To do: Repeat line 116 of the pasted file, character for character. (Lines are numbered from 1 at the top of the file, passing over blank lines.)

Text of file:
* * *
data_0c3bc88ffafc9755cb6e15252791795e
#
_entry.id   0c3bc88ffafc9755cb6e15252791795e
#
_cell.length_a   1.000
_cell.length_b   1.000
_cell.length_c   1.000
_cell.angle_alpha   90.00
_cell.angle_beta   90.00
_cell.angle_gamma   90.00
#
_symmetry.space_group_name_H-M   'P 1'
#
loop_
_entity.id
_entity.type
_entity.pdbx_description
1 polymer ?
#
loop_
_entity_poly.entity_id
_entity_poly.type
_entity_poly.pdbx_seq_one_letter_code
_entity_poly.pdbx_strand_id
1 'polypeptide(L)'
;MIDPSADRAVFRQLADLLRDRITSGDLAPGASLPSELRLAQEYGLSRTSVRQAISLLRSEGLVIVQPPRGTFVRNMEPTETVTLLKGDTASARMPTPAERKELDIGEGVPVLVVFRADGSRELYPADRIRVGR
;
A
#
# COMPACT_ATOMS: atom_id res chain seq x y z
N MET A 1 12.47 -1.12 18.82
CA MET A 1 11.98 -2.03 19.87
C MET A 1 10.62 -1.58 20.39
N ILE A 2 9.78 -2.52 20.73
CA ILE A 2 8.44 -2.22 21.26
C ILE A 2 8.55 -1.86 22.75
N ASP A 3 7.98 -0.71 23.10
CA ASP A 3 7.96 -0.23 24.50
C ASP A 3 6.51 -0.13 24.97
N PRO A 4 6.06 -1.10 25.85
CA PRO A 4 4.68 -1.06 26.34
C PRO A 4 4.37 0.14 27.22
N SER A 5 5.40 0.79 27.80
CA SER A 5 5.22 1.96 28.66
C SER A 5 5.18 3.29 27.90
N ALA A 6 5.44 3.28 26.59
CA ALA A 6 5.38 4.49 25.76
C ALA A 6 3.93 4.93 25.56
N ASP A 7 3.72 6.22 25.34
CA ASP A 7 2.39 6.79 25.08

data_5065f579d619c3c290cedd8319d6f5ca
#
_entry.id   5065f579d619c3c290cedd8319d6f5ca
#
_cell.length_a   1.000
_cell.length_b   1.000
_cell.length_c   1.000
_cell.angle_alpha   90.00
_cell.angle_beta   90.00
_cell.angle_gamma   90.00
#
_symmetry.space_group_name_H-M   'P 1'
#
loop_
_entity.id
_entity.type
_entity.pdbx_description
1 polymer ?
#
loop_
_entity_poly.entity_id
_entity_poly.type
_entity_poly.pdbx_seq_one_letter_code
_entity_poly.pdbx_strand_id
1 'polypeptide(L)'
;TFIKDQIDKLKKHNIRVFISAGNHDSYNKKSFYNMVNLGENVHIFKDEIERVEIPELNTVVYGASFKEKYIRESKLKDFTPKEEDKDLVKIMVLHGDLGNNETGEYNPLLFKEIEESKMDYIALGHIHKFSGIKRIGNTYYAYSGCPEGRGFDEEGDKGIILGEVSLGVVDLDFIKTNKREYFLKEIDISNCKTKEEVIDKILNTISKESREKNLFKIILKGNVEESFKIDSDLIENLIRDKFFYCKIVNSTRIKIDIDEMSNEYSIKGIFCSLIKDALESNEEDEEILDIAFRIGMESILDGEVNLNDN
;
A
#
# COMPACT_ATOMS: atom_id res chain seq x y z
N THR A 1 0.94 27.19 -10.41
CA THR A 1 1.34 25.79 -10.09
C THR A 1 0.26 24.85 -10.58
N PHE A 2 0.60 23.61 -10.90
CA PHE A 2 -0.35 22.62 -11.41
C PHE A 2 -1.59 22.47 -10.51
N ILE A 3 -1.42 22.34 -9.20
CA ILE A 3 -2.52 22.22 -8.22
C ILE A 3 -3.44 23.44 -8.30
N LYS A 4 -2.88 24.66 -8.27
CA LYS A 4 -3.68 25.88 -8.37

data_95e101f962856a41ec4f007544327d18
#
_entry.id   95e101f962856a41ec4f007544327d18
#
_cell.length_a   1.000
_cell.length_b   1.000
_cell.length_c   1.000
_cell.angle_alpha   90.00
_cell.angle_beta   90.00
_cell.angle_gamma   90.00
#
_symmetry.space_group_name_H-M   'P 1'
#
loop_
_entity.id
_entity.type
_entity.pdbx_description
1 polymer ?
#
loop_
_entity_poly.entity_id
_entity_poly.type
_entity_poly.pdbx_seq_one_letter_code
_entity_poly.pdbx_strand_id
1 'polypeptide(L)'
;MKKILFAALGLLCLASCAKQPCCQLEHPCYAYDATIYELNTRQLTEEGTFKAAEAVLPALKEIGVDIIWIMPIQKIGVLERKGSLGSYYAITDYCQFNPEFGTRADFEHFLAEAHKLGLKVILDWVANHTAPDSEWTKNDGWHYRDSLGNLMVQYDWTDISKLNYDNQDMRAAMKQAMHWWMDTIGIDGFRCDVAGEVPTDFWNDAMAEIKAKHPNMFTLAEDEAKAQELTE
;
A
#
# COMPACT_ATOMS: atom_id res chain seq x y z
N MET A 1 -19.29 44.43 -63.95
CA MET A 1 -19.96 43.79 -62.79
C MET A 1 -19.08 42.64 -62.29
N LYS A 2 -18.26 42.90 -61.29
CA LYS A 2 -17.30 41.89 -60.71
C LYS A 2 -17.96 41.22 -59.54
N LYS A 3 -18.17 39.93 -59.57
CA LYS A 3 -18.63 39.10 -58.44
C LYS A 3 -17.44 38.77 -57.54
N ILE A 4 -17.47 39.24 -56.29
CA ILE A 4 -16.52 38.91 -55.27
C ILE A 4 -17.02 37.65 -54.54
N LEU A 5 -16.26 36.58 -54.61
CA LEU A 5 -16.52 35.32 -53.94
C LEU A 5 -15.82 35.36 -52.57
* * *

1 'polypeptide(L)'